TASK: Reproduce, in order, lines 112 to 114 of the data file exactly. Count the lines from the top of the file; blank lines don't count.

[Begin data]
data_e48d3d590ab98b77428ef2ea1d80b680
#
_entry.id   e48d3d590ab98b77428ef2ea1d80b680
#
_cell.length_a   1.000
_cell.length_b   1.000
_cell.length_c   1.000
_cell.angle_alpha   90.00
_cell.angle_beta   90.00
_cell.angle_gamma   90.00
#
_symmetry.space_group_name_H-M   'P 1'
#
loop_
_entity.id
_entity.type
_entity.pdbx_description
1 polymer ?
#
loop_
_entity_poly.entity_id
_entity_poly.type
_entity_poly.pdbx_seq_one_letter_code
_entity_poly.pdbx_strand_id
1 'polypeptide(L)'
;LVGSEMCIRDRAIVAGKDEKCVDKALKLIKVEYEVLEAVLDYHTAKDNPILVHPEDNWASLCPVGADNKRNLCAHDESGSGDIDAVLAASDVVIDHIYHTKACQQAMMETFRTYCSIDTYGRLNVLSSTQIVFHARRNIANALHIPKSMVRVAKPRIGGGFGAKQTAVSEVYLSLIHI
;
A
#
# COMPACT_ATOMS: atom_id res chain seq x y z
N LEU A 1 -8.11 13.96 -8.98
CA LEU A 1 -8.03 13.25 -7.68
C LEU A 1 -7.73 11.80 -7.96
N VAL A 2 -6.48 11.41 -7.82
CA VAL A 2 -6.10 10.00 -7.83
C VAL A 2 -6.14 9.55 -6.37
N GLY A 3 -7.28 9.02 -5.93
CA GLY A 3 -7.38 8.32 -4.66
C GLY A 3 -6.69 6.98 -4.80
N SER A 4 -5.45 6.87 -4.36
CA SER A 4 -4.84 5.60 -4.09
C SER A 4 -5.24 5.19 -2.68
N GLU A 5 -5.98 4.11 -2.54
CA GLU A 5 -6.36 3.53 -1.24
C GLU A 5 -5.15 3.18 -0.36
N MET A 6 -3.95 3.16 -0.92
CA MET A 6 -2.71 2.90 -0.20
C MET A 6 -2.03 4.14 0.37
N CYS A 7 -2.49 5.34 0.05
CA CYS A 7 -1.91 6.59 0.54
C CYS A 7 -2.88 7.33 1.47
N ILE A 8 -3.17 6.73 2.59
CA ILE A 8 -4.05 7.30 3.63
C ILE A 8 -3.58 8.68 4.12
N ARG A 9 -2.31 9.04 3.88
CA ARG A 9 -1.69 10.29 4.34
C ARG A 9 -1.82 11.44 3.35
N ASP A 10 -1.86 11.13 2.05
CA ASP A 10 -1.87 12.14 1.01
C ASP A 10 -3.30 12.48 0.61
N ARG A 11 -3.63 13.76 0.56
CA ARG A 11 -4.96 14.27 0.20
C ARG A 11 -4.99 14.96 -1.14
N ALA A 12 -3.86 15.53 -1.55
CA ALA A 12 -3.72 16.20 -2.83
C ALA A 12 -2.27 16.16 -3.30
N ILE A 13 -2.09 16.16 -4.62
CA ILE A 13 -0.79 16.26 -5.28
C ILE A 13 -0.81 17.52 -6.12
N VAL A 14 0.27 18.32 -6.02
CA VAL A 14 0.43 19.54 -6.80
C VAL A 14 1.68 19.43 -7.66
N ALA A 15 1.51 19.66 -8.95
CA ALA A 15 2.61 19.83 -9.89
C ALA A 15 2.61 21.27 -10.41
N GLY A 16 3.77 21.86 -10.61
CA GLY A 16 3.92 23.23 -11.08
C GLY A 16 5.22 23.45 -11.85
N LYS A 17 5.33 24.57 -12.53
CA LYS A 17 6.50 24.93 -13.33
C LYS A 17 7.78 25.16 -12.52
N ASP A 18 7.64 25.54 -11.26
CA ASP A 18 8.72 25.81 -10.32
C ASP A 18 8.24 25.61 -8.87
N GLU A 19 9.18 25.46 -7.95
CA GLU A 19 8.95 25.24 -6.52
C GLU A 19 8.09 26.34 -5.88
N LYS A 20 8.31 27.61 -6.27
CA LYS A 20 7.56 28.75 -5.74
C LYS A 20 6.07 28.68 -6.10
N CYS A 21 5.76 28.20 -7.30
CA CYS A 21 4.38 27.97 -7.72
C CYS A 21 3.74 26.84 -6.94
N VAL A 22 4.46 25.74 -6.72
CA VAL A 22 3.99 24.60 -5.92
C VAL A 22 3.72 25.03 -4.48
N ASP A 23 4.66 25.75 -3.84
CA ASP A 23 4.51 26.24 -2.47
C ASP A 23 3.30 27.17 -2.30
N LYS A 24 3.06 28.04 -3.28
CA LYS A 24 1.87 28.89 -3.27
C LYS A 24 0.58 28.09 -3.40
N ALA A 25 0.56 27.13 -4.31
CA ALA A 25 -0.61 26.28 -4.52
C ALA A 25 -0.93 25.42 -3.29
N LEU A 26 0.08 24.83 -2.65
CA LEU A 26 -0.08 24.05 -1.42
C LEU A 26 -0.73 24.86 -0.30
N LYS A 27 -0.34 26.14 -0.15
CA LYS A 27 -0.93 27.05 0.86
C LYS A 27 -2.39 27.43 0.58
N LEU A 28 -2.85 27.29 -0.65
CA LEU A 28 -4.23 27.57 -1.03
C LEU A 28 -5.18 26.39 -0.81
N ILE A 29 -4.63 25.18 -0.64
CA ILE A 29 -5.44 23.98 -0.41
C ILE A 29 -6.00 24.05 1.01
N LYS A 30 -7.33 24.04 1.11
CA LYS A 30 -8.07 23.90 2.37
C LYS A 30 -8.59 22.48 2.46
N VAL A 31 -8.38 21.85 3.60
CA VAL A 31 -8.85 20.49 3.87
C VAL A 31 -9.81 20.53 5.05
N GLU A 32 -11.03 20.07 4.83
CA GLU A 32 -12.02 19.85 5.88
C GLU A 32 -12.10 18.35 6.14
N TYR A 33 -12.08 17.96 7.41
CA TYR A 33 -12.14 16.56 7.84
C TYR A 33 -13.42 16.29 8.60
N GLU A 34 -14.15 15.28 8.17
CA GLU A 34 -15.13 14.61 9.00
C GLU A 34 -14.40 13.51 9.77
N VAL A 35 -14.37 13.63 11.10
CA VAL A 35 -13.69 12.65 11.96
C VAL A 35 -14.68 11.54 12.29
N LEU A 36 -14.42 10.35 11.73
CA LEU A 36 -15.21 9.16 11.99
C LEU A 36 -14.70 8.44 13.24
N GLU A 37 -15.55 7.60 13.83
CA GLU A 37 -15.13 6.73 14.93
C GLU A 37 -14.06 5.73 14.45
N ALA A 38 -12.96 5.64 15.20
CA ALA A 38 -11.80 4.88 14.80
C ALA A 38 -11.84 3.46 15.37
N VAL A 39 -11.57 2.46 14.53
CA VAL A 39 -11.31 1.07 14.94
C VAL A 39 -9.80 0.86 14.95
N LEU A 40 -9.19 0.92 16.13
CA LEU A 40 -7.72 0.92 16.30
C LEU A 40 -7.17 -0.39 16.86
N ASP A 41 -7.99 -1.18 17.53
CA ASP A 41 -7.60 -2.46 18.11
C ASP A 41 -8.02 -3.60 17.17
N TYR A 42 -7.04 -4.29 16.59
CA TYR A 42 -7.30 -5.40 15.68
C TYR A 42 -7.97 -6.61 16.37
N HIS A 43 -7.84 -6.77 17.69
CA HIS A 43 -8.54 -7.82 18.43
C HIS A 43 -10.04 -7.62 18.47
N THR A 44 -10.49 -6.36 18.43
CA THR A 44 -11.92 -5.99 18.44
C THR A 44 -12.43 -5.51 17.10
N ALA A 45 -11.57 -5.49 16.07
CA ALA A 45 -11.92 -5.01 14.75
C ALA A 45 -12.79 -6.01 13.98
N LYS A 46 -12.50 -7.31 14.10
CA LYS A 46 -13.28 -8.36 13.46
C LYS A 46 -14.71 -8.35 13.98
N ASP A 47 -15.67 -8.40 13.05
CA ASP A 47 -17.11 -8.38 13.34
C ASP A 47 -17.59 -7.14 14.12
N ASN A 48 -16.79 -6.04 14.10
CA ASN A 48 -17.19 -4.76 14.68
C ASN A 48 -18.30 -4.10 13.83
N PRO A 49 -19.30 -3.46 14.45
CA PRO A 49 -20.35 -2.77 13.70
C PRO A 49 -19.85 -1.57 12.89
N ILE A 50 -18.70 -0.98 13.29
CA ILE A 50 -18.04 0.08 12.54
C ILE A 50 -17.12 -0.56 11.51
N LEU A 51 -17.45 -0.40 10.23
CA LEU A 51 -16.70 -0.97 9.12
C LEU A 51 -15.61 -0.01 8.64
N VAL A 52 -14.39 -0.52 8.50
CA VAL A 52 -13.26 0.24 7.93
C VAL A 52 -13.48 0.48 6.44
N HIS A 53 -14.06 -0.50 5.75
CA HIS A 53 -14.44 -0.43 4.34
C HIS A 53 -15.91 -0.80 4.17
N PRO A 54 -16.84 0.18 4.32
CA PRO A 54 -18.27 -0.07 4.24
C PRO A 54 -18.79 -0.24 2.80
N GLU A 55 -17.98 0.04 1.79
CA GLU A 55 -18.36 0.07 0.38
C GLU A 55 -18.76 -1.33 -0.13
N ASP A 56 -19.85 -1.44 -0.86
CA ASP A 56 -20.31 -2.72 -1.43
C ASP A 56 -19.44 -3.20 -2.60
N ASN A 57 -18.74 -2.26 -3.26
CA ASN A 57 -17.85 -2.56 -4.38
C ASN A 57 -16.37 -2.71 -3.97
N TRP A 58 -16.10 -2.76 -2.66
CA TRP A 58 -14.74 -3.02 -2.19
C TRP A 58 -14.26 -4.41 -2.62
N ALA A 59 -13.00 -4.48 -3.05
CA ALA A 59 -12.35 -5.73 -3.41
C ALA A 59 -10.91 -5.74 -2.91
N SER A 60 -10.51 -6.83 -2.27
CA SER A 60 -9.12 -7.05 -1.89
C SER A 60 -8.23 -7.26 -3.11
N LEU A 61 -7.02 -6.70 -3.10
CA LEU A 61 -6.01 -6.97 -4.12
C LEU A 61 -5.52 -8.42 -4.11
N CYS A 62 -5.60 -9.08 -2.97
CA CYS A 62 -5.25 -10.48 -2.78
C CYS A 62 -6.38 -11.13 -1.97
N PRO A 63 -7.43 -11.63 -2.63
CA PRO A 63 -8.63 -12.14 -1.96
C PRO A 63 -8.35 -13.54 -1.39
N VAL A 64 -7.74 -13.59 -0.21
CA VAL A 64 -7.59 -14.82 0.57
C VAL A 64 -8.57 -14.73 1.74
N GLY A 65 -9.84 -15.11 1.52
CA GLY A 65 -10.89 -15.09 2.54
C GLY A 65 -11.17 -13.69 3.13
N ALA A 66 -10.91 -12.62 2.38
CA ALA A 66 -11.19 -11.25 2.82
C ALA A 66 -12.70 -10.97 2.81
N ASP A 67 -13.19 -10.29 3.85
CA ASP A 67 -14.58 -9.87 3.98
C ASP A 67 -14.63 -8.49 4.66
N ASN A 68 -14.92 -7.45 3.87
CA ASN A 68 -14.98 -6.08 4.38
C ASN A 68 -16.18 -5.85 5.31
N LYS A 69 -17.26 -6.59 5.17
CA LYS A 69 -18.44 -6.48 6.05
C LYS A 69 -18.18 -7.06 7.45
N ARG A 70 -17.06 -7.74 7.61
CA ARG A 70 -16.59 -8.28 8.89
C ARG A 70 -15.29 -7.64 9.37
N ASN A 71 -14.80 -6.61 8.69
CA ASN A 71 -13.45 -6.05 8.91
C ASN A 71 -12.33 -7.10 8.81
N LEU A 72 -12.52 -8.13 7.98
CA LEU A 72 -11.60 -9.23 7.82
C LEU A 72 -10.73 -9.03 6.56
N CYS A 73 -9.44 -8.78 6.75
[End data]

N LEU A 28 -2.85 27.29 -0.65
CA LEU A 28 -4.23 27.57 -1.03
C LEU A 28 -5.18 26.39 -0.81